After spending a years’ time in Austria, a few drastic misconceptions regarding World War II have become clear. Mainly, that post-World War II sentiment in Austria has taken a disproportionately long time to reach the threshold it has in Germany today. The acknowledgment given to Austrian involvement has been inherently, since the end of the War, placed on a pedestal far below the attention given German participation. In the text on the politics of remembrance, a telling quote is given: “Austria fooled the world and themselves into thinking Beethoven was an Austrian and Hitler was a German.”
When comparing Germany, Austria, and their involvement today, you find drastically different scenarios. In Germany, they actively renounce the far-right political parties that exhibit neo-Nazi sympathy, whereas in Austria they play a significant role in politics. The population in Germany has outwardly come to terms with what occurred by building prodigious memorials in most major cities. Germany also implements laws that favor German-Jewish citizenship and laws against the denial of the Holocaust. On the other hand, Austria has openly embraced its Declaration of Independence in 1945 that states its role as a victim of the Nazi regime.
Particular events have shown how recent an advent it is to acknowledge the Holocaust and the Austrian role in it. Only in the year 2000 was the building of the only Jewish remembrance memorial erected. In the first district, in a square surrounded by the seven-story Viennese old-style apartment buildings you find Judenplatz. In the middle of Judenplatz a small memorial stands to remember the 65,000 Austrian Jews killed during the Holocaust. Comparatively, it is quite small and nothing of the spectacle you find in Berlin.
Just this past spring, Vienna city officials decided to rename a busy main street in the center of Vienna which was named after a popular Mayor who was an outspoken anti-Semite. Karl Lueger, the mayor of Vienna from 1897 to 1910, was extremely charismatic and revolutionized Vienna’s infrastructure. On the other hand, he was a well-known anti-Semite who was claimed to have a “major influence” on Adolf Hitler. Though he actively sought out the betterment of the city and is loved and remembered for that today, his legacy is still hampered by his position on Judaism. This name change to Universitaetsring did not go without heavy objection from the far-right parties so prevalent in Austria.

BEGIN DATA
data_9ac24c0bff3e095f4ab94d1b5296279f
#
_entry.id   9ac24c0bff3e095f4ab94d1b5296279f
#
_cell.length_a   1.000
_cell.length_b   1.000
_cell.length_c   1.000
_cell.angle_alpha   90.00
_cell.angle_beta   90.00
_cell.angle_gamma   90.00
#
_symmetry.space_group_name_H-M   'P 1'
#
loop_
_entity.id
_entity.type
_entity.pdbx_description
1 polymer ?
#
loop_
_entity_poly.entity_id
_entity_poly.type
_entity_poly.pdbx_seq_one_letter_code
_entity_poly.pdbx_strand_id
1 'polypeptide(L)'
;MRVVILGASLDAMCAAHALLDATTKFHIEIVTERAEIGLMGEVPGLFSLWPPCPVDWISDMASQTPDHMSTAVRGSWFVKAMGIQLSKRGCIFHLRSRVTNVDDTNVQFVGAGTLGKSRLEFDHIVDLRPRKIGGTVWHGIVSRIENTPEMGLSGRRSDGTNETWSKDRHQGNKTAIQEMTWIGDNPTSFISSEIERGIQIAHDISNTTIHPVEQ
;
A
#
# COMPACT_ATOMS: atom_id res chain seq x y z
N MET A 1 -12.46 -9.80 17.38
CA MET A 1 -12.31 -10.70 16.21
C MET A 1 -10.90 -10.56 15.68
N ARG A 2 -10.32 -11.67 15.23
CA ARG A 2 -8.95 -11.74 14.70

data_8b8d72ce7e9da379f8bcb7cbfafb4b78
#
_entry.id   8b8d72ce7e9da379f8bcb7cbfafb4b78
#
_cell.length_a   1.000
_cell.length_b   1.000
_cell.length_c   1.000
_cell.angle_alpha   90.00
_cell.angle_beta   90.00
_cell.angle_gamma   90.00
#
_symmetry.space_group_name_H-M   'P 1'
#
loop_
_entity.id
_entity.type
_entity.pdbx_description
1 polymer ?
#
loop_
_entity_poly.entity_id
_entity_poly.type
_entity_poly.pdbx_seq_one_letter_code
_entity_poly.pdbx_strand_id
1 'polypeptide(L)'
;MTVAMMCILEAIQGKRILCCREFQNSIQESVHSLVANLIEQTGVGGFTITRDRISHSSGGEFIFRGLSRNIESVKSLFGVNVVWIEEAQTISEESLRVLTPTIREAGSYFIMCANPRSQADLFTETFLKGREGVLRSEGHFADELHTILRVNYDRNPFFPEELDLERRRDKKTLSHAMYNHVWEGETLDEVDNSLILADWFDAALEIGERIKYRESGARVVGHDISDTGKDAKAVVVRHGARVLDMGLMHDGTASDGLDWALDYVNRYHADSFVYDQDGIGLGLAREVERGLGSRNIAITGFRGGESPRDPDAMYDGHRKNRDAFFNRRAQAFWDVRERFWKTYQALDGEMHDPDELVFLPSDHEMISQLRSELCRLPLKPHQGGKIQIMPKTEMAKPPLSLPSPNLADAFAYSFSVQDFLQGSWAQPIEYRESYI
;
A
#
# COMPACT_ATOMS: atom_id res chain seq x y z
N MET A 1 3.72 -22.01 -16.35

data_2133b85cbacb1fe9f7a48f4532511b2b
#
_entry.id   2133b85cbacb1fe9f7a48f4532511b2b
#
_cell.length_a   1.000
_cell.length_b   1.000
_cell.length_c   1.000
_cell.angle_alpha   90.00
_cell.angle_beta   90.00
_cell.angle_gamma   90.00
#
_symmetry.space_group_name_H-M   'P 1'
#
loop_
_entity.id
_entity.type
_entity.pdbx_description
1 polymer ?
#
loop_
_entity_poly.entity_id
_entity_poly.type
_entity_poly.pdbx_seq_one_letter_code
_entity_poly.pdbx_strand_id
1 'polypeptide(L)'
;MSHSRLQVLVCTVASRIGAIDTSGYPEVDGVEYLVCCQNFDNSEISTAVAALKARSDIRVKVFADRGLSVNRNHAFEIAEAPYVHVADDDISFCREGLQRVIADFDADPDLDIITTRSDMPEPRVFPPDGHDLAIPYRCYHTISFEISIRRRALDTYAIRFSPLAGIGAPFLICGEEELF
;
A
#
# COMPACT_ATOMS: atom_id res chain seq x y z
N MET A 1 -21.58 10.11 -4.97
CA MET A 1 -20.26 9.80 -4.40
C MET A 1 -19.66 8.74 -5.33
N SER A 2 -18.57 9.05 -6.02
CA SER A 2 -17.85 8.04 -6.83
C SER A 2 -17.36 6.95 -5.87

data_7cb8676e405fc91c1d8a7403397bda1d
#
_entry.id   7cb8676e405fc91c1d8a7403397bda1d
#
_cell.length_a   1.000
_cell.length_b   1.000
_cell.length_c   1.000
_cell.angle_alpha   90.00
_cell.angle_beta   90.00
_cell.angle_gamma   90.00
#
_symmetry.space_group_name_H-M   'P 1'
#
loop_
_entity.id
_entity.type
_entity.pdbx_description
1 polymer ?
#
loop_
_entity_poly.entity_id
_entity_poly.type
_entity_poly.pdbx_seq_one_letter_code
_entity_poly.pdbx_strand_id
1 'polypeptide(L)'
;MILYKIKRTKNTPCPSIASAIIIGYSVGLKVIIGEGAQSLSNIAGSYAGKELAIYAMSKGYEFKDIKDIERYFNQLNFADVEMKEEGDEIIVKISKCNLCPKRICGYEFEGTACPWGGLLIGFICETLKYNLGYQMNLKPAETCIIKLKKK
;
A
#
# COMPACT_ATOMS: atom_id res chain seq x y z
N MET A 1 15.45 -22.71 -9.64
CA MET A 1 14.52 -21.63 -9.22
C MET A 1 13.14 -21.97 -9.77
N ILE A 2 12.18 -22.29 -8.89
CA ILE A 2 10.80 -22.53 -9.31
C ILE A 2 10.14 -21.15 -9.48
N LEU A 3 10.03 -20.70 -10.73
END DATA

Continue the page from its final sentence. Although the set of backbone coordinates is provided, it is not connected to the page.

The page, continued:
The leader of the far-right Freedom Party (FPÖ) stated, “The socialists set up a memorial for a foreign mass murderer like Che Guevara, but an excellent Viennese mayor is stripped of a street name.” Much contempt has risen from this decision, but Jewish sympathizers are grateful. The FPÖ, a right wing Austrian political party, enjoys the third-largest voter support in Austrian Parliament. The FPÖ is commonly criticized for party slogans reminiscent of those used by the Nazi party.
Furthermore, Austrians were overrepresented in the voluntary Waffen-SS (the Nazi Protective Squadron.) Their claims as a victim of the Holocaust manipulation only go as far as simply not having their country name directly identified with the Nazi Party. They played a major role throughout the Holocaust and no matter how much it wasn’t their “idea,” they actively participated and to this day they have not shown half the guilt Germany actively displays.
On the contrary, there is a population in Austria who does seek out recognition of the Holocaust and how much of a role their ancestors played. Comprised of the younger Austrian population and students, activists criticizing the FPÖ and other neo-Nazi oriented movements have been popping up everywhere. Throughout the streets of Vienna, there are graffiti marks renouncing anti-Semitism and the actions the NSDAP (Nazi party) carried out during the war. Often the tags read, “raus Nazism,” meaning to renounce and relinquish the neo-Nazi name asserted in sects of Austrian society. Protests in the name of remembrance have also taken place at right-wing events such as a Viennese Ball sponsored by the FPÖ.
Austria internationally is seen as an innocent, pleasant place home to long-time traditions and music, and this is not at all wrong. But they have not fully come to recognize what they duly took part in, and if there was ever an opportunity to own up, now is that time.